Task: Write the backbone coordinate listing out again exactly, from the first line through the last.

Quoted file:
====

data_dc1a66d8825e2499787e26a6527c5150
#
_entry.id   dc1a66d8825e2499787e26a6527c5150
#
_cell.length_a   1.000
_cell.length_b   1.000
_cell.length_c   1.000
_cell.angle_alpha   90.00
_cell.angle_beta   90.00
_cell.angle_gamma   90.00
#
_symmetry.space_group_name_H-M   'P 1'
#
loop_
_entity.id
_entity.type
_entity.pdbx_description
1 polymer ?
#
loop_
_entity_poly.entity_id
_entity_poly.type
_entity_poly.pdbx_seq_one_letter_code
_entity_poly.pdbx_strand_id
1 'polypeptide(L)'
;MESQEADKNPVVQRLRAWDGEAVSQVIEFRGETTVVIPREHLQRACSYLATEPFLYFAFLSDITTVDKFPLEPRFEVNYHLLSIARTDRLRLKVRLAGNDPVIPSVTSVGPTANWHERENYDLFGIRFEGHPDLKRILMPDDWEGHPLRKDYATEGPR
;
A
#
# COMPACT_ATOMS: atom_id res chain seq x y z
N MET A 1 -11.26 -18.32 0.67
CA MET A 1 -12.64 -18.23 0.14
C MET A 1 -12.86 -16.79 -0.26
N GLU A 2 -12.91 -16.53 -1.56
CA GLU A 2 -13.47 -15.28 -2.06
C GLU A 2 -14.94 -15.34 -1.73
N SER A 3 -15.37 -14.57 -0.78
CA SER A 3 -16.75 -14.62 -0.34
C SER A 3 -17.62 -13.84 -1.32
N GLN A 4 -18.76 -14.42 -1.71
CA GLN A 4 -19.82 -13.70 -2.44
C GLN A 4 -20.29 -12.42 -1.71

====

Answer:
data_dc1a66d8825e2499787e26a6527c5150
#
_entry.id   dc1a66d8825e2499787e26a6527c5150
#
_cell.length_a   1.000
_cell.length_b   1.000
_cell.length_c   1.000
_cell.angle_alpha   90.00
_cell.angle_beta   90.00
_cell.angle_gamma   90.00
#
_symmetry.space_group_name_H-M   'P 1'
#
loop_
_entity.id
_entity.type
_entity.pdbx_description
1 polymer ?
#
loop_
_entity_poly.entity_id
_entity_poly.type
_entity_poly.pdbx_seq_one_letter_code
_entity_poly.pdbx_strand_id
1 'polypeptide(L)'
;MESQEADKNPVVQRLRAWDGEAVSQVIEFRGETTVVIPREHLQRACSYLATEPFLYFAFLSDITTVDKFPLEPRFEVNYHLLSIARTDRLRLKVRLAGNDPVIPSVTSVGPTANWHERENYDLFGIRFEGHPDLKRILMPDDWEGHPLRKDYATEGPR
;
A
#
# COMPACT_ATOMS: atom_id res chain seq x y z
N MET A 1 -11.26 -18.32 0.67
CA MET A 1 -12.64 -18.23 0.14
C MET A 1 -12.86 -16.79 -0.26
N GLU A 2 -12.91 -16.53 -1.56
CA GLU A 2 -13.47 -15.28 -2.06
C GLU A 2 -14.94 -15.34 -1.73
N SER A 3 -15.37 -14.57 -0.78
CA SER A 3 -16.75 -14.62 -0.34
C SER A 3 -17.62 -13.84 -1.32
N GLN A 4 -18.76 -14.42 -1.71
CA GLN A 4 -19.82 -13.70 -2.44
C GLN A 4 -20.29 -12.42 -1.71